(CNN) -- Flamingos, manatees -- and rats the size of toaster ovens. Yep, the list of animals Florida is best known for is about to grow by one. But unlike the other two, the Gambian pouched rat isn't likely to be featured on any tourism brochures or commemorative keychains.
The giant non-native rodent has invaded the Florida Keys and it will. Not. Go. Away.
Despite ongoing efforts to eradicate (e-rat-icate? Eh???) it from Grassy Key since 2007, new sightings confirm the rat -- once thought to be on its last freakishly large legs -- is harder to kill than Chris Brown's career.
Not that it's too hard to catch sight of one of these guys. Adult Gambian pouched rats weigh about 3 or 4 pounds and average 2 to 3 feet long, not counting their tails.
If you spotted one, you'd probably mistake it for an opossum. You'd also probably be justifiably freaked the heck out when someone told you that thing you're looking at is actually a gigantic rat.
The animal's population began to grow after a South Florida exotic animal breeder let about eight of them loose between 1999 and 2001, according to the Broward-Palm Beach New Times. So be sure to thank him for that, Grassy Key.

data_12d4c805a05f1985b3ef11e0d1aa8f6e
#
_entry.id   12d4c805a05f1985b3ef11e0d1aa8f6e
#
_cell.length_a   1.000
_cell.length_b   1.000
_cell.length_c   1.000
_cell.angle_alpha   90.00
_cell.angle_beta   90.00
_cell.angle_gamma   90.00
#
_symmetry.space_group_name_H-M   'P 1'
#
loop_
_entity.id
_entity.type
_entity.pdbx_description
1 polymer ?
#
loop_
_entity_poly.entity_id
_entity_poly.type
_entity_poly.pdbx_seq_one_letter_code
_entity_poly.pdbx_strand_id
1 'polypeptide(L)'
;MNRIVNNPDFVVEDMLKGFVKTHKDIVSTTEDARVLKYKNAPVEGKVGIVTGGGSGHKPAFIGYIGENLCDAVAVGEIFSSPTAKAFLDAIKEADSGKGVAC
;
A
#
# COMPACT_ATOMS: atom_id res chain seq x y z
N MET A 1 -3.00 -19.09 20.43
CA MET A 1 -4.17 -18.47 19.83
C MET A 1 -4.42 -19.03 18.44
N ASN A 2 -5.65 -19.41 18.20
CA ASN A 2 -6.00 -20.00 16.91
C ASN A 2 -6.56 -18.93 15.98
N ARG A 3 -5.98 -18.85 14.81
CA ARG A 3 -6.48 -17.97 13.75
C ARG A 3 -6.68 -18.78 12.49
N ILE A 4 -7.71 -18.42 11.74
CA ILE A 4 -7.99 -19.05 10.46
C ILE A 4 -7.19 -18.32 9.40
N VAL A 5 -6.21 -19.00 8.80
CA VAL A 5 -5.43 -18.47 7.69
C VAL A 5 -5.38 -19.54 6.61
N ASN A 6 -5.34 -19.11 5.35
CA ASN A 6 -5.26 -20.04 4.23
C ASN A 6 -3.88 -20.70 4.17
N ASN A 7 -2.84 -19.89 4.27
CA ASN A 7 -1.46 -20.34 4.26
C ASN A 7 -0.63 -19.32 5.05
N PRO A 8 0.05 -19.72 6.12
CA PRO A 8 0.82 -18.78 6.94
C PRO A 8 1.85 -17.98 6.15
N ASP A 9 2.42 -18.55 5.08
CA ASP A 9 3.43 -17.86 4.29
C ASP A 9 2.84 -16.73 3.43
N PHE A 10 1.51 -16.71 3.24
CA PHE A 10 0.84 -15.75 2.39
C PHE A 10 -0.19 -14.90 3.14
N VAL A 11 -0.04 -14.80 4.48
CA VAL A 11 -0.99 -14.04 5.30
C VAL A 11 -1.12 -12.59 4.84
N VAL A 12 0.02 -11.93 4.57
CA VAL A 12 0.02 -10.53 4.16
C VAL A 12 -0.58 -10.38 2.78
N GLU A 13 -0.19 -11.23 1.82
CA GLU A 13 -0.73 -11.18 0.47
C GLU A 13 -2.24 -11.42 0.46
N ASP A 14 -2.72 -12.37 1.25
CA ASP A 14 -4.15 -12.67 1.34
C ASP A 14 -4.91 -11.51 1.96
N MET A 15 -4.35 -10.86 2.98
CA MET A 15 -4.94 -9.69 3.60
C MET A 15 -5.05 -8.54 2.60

The Miami Herald reports residents there have been receiving fliers from Florida's Fish and Wildlife Conservation Commission asking them to be on the lookout for the extra-large rats so officials know where they might catch some. The USDA will also be helping out, according to the paper, setting up traps during a 10-day period.
The rat traps will be set with cantaloupe and peanut butter, which the African rats apparently enjoy. Note to Keys residents: Get rid of all your cantaloupe and peanut butter right now.
Zoo Miami communications director Ron Magill told the New Times the rat is more of a threat to plants than to people and "reproduces at a ridiculously high rate, so every time you think you're catching up, they're also catching up."